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|Title:||Three waves of awkwardness: A meta-analysis of sex in game studies|
|Keywords:||Game studies;Sexuality;Theory;Methodolgy;Critical meta-analysis|
|Citation:||Games and Culture, (2016)|
|Abstract:||This article critically evaluates and questions the growth and maturity of game studies as a scholarly set of related approaches to the study of games, by providing an account of studies of sexuality in (mostly digital) games from 1978 to present. The main goal of this article is to highlight overarching themes and patterns in the literature, with a focus on theories and methodologies commonly used and the way game studies is still risk aware, even awkward in its discussions of sexuality. In addition to a review of 37 years of literature, the article employs a chronological and thematic metaphor analysis of past research texts to analyze whether game studies is growing up or in perpetual puberty and whether it really is exploring sexual maturity alongside the games we study. It finds that while different periods of time can be identified in research as far as approaches to sexuality in games go, game studies is still to a large extent engaged in the management of the stigma that discussing sexuality may cause. Rather than a maturation process, the waves are shown to be manifestations of different types of environmentally influenced risk awareness, consecutive risk avoidance, and a resulting awkwardness.|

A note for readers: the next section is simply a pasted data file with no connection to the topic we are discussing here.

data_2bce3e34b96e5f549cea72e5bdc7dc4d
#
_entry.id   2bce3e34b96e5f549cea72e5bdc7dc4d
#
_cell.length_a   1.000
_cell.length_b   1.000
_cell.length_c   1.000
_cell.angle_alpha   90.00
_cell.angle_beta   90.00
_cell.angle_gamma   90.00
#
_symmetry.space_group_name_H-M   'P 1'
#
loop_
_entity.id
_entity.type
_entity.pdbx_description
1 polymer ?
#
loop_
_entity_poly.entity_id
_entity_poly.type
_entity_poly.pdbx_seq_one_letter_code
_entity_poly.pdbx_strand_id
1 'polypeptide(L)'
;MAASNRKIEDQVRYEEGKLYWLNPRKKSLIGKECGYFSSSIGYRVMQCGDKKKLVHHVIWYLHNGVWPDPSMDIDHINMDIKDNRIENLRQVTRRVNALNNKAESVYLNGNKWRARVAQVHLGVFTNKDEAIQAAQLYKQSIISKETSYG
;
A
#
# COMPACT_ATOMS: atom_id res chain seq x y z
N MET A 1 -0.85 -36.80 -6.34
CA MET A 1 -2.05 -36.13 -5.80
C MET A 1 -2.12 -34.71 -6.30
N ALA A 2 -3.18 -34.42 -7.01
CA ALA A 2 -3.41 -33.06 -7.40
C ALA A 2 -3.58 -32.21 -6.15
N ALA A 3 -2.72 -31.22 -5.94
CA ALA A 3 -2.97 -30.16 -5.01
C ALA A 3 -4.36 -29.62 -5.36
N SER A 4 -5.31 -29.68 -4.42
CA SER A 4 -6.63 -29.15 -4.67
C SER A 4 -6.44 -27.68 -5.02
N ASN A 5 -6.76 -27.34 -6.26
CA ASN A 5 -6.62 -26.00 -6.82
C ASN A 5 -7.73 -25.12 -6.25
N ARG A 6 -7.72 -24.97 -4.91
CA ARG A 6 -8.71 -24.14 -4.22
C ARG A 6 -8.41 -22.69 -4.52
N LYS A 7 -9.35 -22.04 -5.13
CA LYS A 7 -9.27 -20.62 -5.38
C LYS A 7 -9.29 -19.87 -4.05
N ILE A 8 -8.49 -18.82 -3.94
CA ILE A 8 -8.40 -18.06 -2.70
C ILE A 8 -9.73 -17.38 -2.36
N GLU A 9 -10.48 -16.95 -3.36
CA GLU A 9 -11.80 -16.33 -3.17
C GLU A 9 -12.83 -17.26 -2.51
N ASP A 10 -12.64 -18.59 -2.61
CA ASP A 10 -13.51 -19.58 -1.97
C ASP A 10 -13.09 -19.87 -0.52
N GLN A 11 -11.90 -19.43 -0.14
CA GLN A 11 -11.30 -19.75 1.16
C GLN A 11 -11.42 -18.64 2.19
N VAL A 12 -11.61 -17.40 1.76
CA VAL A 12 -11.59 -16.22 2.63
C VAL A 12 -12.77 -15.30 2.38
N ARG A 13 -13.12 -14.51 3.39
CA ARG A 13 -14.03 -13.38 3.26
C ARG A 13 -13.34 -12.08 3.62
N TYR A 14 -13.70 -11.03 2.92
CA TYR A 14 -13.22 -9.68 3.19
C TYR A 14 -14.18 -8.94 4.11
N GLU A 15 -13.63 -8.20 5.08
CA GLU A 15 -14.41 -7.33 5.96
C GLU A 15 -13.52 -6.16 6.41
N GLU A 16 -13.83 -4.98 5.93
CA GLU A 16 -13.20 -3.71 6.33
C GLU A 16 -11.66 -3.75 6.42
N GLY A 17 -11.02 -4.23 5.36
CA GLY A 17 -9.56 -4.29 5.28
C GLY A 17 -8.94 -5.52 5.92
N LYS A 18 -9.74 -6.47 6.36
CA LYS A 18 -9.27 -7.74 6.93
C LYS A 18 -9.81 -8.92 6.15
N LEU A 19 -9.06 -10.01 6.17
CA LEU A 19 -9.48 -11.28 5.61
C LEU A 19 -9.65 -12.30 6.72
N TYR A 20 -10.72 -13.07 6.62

|Appears in Collections:||Dept of Social Sciences Media and Communications Research Papers|
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